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Re: PostgreSQL clustering VS MySQL clustering

From: Christopher Browne <cbbrowne(at)acm(dot)org>
To: pgsql-performance(at)postgresql(dot)org
Subject: Re: PostgreSQL clustering VS MySQL clustering
Date: 2005-01-23 06:08:26
Message-ID: m3k6q4znhh.fsf@knuth.knuth.cbbrowne.com (view raw or flat)
Thread:
Lists: pgsql-performance
Quoth Ron Mayer <rm_pg(at)cheapcomplexdevices(dot)com>:
> Merlin Moncure wrote:
>> ...You need to build a bigger, faster box with lots of storage...
>> Clustering ... B: will cost you more, not less
>
>
> Is this still true when you get to 5-way or 17-way systems?
>
> My (somewhat outdated) impression is that up to about 4-way systems
> they're price competitive; but beyond that, I thought multiple cheap
> servers scales much more afordably than large servers.   Certainly
> at the point of a 129-CPU system I bet you're better off with a
> network of cheap servers.

Not necessarily.

If you have 129 boxes that you're trying to keep synced, it is likely
that the cost of syncing them will be greater than the other write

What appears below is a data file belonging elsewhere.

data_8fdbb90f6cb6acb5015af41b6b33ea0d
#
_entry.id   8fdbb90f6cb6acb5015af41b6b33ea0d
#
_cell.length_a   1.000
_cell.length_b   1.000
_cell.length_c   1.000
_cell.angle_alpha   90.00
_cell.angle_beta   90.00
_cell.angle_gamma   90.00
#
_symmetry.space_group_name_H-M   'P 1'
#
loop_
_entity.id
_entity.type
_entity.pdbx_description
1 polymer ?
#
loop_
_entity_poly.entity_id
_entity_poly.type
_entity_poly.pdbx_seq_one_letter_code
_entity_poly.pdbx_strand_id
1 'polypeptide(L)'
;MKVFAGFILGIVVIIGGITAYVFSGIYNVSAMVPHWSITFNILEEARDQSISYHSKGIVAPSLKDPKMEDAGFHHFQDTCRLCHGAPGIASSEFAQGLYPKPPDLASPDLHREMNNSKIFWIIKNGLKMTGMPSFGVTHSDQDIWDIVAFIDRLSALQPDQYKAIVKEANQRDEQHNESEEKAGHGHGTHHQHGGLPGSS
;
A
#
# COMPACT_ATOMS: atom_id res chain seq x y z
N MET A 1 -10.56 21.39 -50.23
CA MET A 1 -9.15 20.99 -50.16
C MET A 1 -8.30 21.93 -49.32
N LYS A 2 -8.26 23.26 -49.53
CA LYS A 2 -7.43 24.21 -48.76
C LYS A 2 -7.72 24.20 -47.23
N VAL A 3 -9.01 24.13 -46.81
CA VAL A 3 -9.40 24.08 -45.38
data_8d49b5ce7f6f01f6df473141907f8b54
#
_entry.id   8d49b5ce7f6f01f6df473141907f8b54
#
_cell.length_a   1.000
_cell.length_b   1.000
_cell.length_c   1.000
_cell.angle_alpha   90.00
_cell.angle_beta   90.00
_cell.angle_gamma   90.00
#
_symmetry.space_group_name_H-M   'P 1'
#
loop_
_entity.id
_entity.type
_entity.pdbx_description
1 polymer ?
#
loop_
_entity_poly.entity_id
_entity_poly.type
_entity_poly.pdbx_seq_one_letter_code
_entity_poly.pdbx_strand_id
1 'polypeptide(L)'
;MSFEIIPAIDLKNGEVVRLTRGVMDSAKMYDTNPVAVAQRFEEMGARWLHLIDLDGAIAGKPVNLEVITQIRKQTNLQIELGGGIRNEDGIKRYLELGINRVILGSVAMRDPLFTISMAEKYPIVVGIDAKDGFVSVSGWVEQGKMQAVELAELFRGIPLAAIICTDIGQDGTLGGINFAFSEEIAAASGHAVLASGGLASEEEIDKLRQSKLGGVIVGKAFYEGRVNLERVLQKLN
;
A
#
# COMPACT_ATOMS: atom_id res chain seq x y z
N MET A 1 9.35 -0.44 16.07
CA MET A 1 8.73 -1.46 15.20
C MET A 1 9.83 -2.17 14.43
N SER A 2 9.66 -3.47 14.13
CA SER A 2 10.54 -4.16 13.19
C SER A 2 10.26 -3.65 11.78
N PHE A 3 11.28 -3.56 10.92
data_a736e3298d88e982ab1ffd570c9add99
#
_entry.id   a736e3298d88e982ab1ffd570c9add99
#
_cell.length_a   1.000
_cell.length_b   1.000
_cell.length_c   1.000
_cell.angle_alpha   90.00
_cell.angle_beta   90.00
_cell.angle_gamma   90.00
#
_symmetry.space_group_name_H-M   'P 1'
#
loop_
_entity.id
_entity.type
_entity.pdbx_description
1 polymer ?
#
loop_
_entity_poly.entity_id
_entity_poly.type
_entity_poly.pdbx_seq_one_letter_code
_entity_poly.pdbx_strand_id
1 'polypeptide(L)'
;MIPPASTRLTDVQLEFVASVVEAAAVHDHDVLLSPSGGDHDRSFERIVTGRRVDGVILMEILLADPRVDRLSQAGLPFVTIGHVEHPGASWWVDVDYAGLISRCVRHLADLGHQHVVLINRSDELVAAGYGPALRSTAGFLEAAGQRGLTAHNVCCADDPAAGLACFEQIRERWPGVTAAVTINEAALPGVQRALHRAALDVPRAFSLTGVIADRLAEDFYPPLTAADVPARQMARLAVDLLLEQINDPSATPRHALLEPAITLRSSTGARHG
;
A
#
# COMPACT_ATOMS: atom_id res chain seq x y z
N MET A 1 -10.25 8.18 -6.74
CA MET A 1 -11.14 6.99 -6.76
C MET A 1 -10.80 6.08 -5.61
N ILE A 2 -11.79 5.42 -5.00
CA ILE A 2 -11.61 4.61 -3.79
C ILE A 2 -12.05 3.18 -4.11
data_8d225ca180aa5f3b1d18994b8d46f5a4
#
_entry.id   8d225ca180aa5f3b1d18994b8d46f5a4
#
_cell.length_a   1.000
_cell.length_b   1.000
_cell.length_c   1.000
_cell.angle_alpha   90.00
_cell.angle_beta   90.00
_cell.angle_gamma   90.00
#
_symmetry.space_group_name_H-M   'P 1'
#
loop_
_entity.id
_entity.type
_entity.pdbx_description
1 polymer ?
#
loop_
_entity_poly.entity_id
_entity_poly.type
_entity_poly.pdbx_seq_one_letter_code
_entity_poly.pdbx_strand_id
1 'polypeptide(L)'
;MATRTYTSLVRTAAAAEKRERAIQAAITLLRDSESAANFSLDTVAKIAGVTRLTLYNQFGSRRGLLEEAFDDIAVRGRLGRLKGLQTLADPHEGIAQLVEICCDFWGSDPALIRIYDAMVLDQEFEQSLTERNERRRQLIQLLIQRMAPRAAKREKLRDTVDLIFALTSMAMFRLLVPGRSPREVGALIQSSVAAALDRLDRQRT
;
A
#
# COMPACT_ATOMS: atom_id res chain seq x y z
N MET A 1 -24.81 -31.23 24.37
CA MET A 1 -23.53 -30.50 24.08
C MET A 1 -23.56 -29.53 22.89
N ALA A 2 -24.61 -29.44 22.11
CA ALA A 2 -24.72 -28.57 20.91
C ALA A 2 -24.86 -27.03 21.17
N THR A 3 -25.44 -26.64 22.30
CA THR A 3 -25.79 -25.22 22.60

load.

If the problem being addressed is that a 4-way box won't handle the
transaction load, it is unlikely that building a cluster of _smaller_
machines will help terribly much.

The reason to "cluster" in the context of a transactional system is
that you need improved _reliability_.  

Since communications between servers is _thousands_ of times slower
than communicating with local memory, you have to be willing to live
with an ENORMOUS degradation of performance when hosts are
synchronized.

And if "real estate" has a cost, where you have to pay for rack space,
having _fewer_ machines is preferable to having more.
-- 
output = ("cbbrowne" "@" "gmail.com")
http://www.ntlug.org/~cbbrowne/postgresql.html
If con is the opposite of pro, is Congress the opposite of progress?

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